Progressively and electrically exciting each individual magnetic core (electrical exciting coils are added) sequentially will show that the rotor can be magnetically attracted to the excited core and, thus, cause rotation. Figure 2 shows the added coils that form the two separate electromagnets. Batteries are used to illustrate the motor’s operation, and later, ac will be used to excite the coils.

Note first that the switch S2, which is closed, supplies dc current to the vertical magnets, Furthermore, the current that enters the upper coil passes via a jumper wire and enters the lower coil, which is wound so that their respective magnetic fields are in the same direction to one another. The right-hand rule and nature of the windings tell us that the upper parts of both stator pieces are north magnetic poles and their bottoms are south magnetic poles. Consequently, the rotor’s north magnetic pole is attracted to the south side of the upper stator piece, while its south pole is attracted to the north side of the bottom coil. This is an enhancing situation, meaning that the two stator magnets are both acting to keep the rotor in the electrical position shown.

In addition, note that S1 is open, which means no current is delivered to its coils. Thus, the coils contribute nothing to the positioning of the rotor. Their stator pieces are shown with no magnetic poles.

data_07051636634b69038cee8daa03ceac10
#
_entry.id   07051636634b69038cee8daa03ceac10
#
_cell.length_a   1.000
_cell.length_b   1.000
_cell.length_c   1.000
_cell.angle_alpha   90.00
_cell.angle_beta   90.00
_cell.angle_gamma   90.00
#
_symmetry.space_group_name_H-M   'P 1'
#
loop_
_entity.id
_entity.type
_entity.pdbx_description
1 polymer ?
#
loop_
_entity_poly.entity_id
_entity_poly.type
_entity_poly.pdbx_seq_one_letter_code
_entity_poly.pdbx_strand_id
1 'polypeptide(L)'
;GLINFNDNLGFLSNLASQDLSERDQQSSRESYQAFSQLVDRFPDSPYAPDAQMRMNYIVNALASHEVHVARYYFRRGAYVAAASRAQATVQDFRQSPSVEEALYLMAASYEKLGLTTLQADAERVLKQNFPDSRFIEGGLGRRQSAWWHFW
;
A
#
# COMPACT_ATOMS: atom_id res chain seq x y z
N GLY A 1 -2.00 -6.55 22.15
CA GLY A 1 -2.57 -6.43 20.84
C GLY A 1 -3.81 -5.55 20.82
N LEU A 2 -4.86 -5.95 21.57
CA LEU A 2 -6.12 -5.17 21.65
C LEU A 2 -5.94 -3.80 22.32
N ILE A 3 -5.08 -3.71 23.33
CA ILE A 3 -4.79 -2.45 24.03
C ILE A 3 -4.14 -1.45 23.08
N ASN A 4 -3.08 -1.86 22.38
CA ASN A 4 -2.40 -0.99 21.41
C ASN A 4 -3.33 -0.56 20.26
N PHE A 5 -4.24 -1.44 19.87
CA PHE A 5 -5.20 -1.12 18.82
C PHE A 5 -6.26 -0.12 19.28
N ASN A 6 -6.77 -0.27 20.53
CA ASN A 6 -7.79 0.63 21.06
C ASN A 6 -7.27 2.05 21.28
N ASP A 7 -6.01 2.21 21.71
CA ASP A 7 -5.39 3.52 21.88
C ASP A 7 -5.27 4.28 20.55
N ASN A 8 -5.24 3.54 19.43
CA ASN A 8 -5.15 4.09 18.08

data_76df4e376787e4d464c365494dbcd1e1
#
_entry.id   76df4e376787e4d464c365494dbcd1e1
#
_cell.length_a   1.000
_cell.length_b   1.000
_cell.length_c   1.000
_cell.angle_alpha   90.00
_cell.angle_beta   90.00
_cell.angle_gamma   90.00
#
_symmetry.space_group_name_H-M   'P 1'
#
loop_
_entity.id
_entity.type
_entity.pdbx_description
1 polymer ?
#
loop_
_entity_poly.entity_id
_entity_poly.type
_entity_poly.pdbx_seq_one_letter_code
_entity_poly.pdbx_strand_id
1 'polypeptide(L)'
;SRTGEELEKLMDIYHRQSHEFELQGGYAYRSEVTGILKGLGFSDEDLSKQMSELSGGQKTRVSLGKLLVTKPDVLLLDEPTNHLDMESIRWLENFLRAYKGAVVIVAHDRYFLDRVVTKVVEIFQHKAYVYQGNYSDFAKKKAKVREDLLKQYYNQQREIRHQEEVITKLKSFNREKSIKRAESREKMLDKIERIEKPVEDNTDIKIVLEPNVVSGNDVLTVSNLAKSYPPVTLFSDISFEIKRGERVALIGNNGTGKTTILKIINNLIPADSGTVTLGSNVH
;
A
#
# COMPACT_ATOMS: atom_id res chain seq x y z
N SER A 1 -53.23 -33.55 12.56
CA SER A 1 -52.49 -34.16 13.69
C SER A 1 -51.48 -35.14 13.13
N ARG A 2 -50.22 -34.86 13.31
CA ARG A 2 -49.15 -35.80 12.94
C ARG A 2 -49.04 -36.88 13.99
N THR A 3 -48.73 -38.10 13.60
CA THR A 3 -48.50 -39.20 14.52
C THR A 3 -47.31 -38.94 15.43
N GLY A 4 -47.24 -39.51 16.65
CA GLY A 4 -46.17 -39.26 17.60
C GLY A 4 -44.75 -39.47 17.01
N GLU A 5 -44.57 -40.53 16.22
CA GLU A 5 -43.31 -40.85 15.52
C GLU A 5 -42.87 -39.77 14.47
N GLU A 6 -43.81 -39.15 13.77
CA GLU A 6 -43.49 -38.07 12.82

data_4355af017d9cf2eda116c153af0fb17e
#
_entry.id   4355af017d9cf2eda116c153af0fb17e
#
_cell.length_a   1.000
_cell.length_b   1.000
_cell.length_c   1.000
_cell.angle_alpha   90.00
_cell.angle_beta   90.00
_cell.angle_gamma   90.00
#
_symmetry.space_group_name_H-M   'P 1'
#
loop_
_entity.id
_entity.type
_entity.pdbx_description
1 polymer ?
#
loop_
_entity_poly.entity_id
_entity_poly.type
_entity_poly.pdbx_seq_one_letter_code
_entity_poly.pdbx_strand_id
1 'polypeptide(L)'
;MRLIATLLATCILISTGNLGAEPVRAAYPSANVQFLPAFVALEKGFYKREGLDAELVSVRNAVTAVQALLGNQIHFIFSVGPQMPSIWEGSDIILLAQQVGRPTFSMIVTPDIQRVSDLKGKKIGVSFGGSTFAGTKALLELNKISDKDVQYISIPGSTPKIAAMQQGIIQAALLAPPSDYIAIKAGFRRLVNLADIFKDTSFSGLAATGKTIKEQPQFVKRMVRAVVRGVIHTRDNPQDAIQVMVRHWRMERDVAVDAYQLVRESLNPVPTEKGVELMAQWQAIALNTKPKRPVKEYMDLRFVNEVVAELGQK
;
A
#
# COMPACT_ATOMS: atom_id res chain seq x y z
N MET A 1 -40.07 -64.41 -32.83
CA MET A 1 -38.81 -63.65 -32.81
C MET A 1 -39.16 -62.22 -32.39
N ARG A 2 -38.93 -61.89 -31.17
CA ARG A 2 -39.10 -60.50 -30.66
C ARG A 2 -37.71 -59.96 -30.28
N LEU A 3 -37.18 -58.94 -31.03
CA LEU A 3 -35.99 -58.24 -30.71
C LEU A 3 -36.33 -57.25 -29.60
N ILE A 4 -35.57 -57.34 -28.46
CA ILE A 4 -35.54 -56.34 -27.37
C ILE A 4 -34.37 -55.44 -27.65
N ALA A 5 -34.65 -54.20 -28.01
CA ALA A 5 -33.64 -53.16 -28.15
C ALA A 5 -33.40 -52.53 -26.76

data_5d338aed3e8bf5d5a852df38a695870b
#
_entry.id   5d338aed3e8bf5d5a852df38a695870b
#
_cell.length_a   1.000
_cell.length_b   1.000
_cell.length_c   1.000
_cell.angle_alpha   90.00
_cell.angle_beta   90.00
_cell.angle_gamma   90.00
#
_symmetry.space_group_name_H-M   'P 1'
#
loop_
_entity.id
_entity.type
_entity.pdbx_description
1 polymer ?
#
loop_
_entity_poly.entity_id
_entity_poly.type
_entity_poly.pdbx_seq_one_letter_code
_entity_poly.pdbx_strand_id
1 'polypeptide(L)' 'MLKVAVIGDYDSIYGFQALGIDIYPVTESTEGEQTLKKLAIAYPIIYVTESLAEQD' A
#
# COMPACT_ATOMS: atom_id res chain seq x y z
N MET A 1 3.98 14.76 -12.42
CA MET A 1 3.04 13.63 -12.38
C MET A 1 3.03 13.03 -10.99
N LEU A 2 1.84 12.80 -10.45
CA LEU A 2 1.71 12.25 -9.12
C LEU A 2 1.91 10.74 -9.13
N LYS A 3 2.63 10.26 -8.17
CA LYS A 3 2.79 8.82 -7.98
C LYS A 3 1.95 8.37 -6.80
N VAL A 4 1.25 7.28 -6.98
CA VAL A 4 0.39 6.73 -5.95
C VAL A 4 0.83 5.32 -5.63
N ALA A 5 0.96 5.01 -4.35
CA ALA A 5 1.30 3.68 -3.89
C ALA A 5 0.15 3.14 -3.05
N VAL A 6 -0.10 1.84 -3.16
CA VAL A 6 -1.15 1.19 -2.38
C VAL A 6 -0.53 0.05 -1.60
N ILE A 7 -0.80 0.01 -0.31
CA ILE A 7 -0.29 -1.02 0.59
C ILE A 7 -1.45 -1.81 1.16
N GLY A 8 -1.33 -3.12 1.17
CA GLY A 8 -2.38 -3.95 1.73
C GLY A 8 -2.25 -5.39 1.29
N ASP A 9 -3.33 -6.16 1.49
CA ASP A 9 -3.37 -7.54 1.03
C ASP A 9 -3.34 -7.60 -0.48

In Figure 3, S2 has been opened, which de-energizes the vertical coils while S1 is closed and excites the horizontal coils. With no vertical magnetic field in the presence of a horizontal field, the rotor naturally snaps into the 9 o’clock position as shown.

This general process continues in Figure 4. Here the switch, S1, was opened, cutting current to the vertical coils. At the same time, the battery for the vertical coils has its polarity reversed and switch, S2, is closed. The current through the vertical coils will be reversed, which in turn reverses the magnetic polarities. At first glance, Figure 4 may appear the same as Figure 2. However, a closer look reveals that all of the poles are reversed along the vertical axis. The rotor now has turned a total of 180°.

One additional step in this progression will turn the rotor another 90° (Fig. 5). Again, after only a quick glance, Figures 3 and 5 may seem to be the same; however, the magnetic polarities are reversed as in the earlier case. By properly sequencing the opening and closing of the switches and changing the battery polarities, the rotor can be made to progress through one complete revolution. The next logical step is to return to the starting conditions shown in Figure 2, enabling the motor to rotate continuously. It just requires the proper switching action.

A sequential timing diagram keeps track of events that must follow in a specific order. Figure 6 provides a diagram of the events described above. It’s important to be aware that the current, IA, is controlled by S1 and IB is controlled by S2. Notice how the graph indicates the switching of the batteries by showing a positive value for IA in the 0° interval, but a negative value in the 180° interval. We can see in the current that this is really a two-pole machine because the currents require 360° of shaft (rotor) rotation to get through one complete mechanical cycle. Also, bear in mind that the terms “open” and “closed” are used in the electrical context—closed is conducting, open is blocked.